Dec 232017
 
Turbo Pascal V5.5+ code that manuplates Complex numbers using OOPS..
File EJCPLX01.ZIP from The Programmer’s Corner in
Category Pascal Source Code
Turbo Pascal V5.5+ code that manuplates Complex numbers using OOPS..
File Name File Size Zip Size Zip Type
COMPLEX.PAS 25154 5887 deflated
COMPLEX.TPU 15648 5859 deflated
READ.ME 3495 1577 deflated
TRIG.PAS 15151 2377 deflated
TRIG.TPU 12080 3562 deflated

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Contents of the READ.ME file


Here are four files that comprise a unit for Turbo
Pascal 5.5, COMPLEX. COMPLEX is a preliminary
implementation of the complex numbers as a TP 5.5
Object. I have included support for the Streams
of the OBJECTS unit provided with TP 5.5.

One of the file is TRIG.PAS, the source code for a unit
TRIG.TPU designed to implement the trigonometric functions
that Turbo Pascal 5.5 does not include and the hyperbolic
functions. It is provided on the Turbo Professional 5.0
BONUS diskette and is in the public domain. The others are
TRIG.TPU, its compiled form, COMPLEX.PAS, my source code,
and COMPLEX.TPU, its compiled form.

Some of the algorithms are quite naive; I do intend to
improve them in the near future. I will also extend this
package to the "extended" complex numbers; that is, the
Riemann sphere. For those of you who are not familiar with
the Riemann sphere, this can be simply explained as adding a
"point at infinity" to the complex numbers. In the future,
I will add units for the quaternions, and for various
classes of functions and curves over the complex numbers.

This package is copyright 1989 by Eric Robert Jablow.
However, you may modify it and use it in any non-profit
project you wish provided that you provide credit to me.

Please note that I have used two routines from the Turbo
Professional 5.0 package by TurboPower Software. Should you
wish to recompile this unit, and should you not own that
fine project, you will need to modify the ReportError method
so that it does not use the OpenStdDev and HexPtr routines
from Turbo Professional 5.0 (and the StdErrHandle constant).
I used them to ensure that error messages would be sent to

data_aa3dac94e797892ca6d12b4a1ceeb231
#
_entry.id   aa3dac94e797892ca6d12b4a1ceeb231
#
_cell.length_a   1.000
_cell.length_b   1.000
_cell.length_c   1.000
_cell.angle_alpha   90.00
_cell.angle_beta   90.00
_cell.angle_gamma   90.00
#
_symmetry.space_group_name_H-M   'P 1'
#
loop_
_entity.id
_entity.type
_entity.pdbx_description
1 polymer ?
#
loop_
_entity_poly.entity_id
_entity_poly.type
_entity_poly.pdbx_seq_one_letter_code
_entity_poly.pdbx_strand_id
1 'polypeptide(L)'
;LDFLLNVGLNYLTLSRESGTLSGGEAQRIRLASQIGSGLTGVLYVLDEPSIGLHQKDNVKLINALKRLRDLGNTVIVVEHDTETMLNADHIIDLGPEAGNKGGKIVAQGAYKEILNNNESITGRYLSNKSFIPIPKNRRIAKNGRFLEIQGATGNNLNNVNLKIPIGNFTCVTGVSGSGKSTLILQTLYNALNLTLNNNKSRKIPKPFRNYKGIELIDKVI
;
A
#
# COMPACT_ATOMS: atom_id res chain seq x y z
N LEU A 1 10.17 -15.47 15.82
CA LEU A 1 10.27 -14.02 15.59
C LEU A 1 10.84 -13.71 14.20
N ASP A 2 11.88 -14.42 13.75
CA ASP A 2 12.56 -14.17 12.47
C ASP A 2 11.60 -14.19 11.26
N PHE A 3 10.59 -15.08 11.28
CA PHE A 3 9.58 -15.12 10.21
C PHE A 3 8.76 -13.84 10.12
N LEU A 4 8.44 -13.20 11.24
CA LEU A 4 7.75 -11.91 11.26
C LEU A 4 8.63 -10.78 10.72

DOS's standard error device and to print the address of any
ComplexNumber object that caused an error.

I have been extremely verbose in the COMPLEX.PAS unit;
unfortunately, that is the only documentation I have as yet.
I think that I could have used names like `Cos' or `Read'
for my methods instead of `ComplexCos' or `ReadNum'.
However, I decided not do anything that confusing for now.

Please send me comments, questions, bug reports, and
suggestions for later versions of this.

Here is a sample program to compute and print the 5 complex
fifth roots of 2.0 + 3.0i.

Program ComplexSample;

Uses Complex;

var
j : Integer;
z : ComplexNumber;
root : ComplexNumber;

begin
z.Init(2.0, 3.0); { Set z equal to 2.0 + 3.0i. }
root.RealInit(1.0); { Set root equal to 1.0+0.0i }
{ for now. }
{ Both Init and RealInit are }
{ valid constructors. }
For j := 0 To 4 Do
Begin
root := z; { Now root equals 2.0 + 3.0i.}

root.BrRealPower( 0.2, 2 * j * Pi);

{ Take the fifth root, using }
{ the correct branch of the }
{ complex logarithm. }

root.Display; { Write root to the screen. }
WriteLn { Go to next line. }
End
end; { SampleComplex }

This is not the most efficient manner of doing this, and I
didn't present all of the methods, but I think you can get
the flavor of what I've done.

P.S. Because this was so preliminary, I compiled it with
range checking on and with support for the standalone Turbo
Debugger version 1.5. Bye!

Respectfully,
Eric Jablow



 December 23, 2017  Add comments

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